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I didn’t give a shit about poetry when I first began writing poems seriously. By that I mean to say that I abhorred the idea of “modern” poetry and how easily people flocked to language like supermarket flowers. On a technical level, the prose were superficial and cliched meant to simply chase clout. And even in my minimal experience and nonexistent merit within the world of creative writing, I looked at the medium in its then-current state and simply said, “Yeah, I could do that—poetry is not that hard.”
I still maintain that philosophy, Faulkner be damned, and much like a good step-father grilling burgers for his family, I can cook up something decent when it comes to short stories (the metaphorical kitchen being the room where I write in this extended metaphor). In fact, the way that I got into writing poetry is quite funny and arguably quite toxic.
As I’ve mentioned before, I once took a poetry class in the last semester of my graduate program. I’d finished the prior semester with a lackluster novel writing course—mainly due to limited accessibility as it happened during the height of the pandemic—and was looking to expand my creative writing skills. Now, I was rather trusting of my English department’s faculty and so I simply expected smooth sailing, an overall enriching and eye-opening experience with opting to take the poetry class. Ironically, the class would soon prove itself to be just that for all of the wrong reasons.
Without naming names, my professor for the poetry class (alongside the virtual class setup) while certainly well-accomplished as a poet by their own accord was just a pain in the ass. For whatever reason, in a graduate-level program, my professor managed to simultaneously treat the class like third-graders who needed to be given information we’d learned, you know, back in grade school literature classes and like we were established professionals who were expected to know everything about advanced level poetic prose and obscure forms from around the globe. It was needlessly frustrating to say the least and, yes, my professor was that particular hardass that required webcams on at all times and for everyone to speak or risk failing within two weeks.
But all of the inconveniences aside, I can roughly recall something that that professor said to everyone in class that struck me on a personal level.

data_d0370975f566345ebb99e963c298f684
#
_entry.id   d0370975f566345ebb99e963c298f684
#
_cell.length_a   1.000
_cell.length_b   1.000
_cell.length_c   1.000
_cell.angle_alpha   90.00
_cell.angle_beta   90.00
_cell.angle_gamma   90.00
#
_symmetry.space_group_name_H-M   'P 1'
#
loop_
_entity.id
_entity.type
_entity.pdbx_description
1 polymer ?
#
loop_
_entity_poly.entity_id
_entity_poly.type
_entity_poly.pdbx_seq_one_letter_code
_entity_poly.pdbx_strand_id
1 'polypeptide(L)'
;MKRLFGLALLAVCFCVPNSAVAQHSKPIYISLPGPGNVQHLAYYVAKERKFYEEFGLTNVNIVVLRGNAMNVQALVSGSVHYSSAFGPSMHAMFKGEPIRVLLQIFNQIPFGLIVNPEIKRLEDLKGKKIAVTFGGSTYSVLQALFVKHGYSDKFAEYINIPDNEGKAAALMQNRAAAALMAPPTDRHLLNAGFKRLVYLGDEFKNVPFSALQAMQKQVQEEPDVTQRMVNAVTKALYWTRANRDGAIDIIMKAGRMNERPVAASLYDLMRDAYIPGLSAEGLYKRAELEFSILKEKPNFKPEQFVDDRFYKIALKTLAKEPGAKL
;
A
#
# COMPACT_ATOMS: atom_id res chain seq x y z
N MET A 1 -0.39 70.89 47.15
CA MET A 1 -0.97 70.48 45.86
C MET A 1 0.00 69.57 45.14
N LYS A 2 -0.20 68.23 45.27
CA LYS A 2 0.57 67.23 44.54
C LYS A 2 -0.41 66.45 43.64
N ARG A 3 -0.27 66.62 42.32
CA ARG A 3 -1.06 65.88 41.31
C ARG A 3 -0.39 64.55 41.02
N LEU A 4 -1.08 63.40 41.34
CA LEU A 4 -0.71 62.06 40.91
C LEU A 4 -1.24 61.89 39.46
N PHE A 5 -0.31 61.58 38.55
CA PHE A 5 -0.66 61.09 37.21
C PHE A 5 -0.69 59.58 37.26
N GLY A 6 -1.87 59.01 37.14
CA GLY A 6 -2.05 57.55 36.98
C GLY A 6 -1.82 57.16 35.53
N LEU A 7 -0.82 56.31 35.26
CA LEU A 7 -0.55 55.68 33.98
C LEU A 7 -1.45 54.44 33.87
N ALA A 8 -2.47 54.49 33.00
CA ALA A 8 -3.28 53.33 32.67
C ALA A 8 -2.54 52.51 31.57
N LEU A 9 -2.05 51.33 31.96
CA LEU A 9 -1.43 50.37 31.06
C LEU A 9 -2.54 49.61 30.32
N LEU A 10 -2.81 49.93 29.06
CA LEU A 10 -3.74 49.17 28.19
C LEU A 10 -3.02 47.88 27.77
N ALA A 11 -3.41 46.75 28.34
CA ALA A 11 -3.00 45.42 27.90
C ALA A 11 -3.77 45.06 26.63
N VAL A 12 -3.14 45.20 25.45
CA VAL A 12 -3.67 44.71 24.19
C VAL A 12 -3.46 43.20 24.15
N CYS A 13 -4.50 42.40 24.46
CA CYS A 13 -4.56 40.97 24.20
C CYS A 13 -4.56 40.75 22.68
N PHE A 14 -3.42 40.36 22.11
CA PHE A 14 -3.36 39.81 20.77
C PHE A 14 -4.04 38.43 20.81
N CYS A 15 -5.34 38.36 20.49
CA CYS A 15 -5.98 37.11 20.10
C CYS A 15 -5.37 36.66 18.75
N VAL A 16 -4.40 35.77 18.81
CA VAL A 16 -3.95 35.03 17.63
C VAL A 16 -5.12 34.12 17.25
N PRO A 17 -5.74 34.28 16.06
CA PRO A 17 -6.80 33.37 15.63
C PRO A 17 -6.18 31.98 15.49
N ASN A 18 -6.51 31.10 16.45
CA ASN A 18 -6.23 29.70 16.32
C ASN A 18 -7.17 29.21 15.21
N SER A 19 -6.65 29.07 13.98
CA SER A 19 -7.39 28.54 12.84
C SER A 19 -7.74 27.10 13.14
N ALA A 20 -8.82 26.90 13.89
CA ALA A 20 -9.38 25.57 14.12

“Poetry is hard, and if you don’t think that it is then you can spend your time writing birthday cards for the rest of your life—I hear that they pay well.”
Well, it is the 2020s—so fuck you for romanticizing the idea of the “starving artist.” It may be a wild take but I will say it: I’m of the belief that one can become a powerful artist without compromising financial gain and stability and vice versa. I may not be a scientist but I’m sure that writing is a lot easier with lights on in my room during the night.
So, yeah, when I heard that, I made it a personal vendetta to shove a middle finger at my professor not by getting mad but by getting even. And, by that, I sought to get good (like a true gamer) enough at poetry to prove my old teacher wrong. Of course, some of you all might remember when I began 2022 with a rather vigorous writing and reading regimen before I fell out of routine with that (currently working on that, by the way). Every day I read at least one poem, every day I wrote at least one poem—and then on February 17 I got my revenge.
Yes, it’s a bit anticlimactic, I’m aware. To be quite honest, I wasn’t expecting to make a breakthrough so quickly so I began to struggle with the validity of my own “win”. I asked and questioned myself just hours after getting the news that a poem of mine would be published. Was it a fluke or was it valid? And, with my naturally pessimistic and cynical mind, I continued to write and read as I did until I got published again—not even a month later, two more poems of mine get picked for publication.
I’m continually finding Michael Jordan-esque reasons to remain competitive and to stoke my petty flames (and if those fires do burn a while, I suppose getting some sort of poetry award would be my next goal for that medium) but I occasionally ponder my own method of writing poems.
Sometimes it is simple as Hemingway said—sitting down at my station and bleeding onto a page. Other times, life has to happen to me and I must bear witness whether I like it or not. Taking everything into account, all of the knowledge that I’ve accrued on how to make ink flow like rivers and communicating through the art of storytelling, I managed to translate to the medium. Since I am not seeing a therapist (currently), I figure that I might as well use poetry as a way to air out my internal woes and grievances. Since I’m not outside and acting like a normal person my age, I should use poetry as a way to communicate with strangers and to live freely without fear. And I always do my best never to hide, like in life, even when I lie with my prose—because if there’s anything that resonates well with an audience it’s genuine heart and honesty (because those are such a rarity nowadays especially on a personal level).
So, like I said, I repeat once again: writing poetry is not hard. Just write and see what happens—it’s as easy as that.
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